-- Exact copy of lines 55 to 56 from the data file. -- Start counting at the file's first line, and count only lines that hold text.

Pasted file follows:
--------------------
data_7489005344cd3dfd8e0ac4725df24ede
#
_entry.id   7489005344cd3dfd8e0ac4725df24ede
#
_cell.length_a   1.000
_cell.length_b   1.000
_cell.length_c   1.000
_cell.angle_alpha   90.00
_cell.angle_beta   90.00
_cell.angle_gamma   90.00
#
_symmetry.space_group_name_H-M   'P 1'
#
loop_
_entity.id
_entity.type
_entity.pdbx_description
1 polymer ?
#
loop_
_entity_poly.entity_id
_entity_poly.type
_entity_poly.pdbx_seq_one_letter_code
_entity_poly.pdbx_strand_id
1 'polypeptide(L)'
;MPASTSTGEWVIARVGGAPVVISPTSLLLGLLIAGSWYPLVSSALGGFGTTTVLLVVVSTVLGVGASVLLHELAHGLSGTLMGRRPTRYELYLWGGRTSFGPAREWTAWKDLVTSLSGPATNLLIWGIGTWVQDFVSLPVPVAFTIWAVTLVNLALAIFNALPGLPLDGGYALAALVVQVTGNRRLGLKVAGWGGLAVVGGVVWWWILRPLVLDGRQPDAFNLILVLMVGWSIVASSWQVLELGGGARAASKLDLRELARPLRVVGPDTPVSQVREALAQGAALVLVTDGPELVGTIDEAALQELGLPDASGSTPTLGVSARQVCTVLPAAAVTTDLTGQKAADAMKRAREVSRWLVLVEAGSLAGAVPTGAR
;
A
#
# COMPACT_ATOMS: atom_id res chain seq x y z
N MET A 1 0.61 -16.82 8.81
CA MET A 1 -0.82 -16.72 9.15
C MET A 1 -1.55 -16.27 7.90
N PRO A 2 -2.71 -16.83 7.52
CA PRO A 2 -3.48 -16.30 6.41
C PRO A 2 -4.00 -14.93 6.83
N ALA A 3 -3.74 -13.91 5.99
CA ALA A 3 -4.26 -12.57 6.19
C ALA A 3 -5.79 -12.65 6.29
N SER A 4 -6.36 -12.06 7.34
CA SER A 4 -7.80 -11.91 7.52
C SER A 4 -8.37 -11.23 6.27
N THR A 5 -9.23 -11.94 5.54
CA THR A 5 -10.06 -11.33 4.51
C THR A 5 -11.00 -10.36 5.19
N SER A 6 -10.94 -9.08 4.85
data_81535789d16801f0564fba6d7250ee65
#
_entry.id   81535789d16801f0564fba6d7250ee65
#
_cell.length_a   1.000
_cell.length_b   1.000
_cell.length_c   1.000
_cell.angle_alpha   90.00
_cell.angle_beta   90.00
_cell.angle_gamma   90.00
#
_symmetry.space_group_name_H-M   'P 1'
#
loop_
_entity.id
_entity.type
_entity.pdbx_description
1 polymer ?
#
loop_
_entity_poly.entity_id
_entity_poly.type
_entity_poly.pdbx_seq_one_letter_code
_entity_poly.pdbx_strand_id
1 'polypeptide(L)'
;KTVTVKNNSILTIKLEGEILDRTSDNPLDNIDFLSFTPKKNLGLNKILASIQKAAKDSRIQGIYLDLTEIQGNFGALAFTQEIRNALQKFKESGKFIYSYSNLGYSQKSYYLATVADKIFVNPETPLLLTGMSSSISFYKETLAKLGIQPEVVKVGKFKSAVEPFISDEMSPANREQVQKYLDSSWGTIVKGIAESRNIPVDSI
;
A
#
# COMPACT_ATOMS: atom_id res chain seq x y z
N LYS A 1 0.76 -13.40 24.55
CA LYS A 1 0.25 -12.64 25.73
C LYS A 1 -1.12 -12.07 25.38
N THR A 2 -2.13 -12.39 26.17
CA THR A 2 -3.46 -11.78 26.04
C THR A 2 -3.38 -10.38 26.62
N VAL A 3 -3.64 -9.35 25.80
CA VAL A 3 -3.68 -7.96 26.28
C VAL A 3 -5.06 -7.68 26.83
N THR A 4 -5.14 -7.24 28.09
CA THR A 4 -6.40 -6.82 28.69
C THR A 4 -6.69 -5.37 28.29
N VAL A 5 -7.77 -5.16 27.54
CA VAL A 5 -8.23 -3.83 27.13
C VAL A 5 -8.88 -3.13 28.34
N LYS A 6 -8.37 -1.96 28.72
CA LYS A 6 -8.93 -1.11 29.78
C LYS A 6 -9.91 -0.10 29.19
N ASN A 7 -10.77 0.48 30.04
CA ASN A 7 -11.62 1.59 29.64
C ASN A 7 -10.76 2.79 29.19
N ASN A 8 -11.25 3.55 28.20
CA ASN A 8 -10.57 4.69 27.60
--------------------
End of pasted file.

_cell.angle_beta   90.00
_cell.angle_gamma   90.00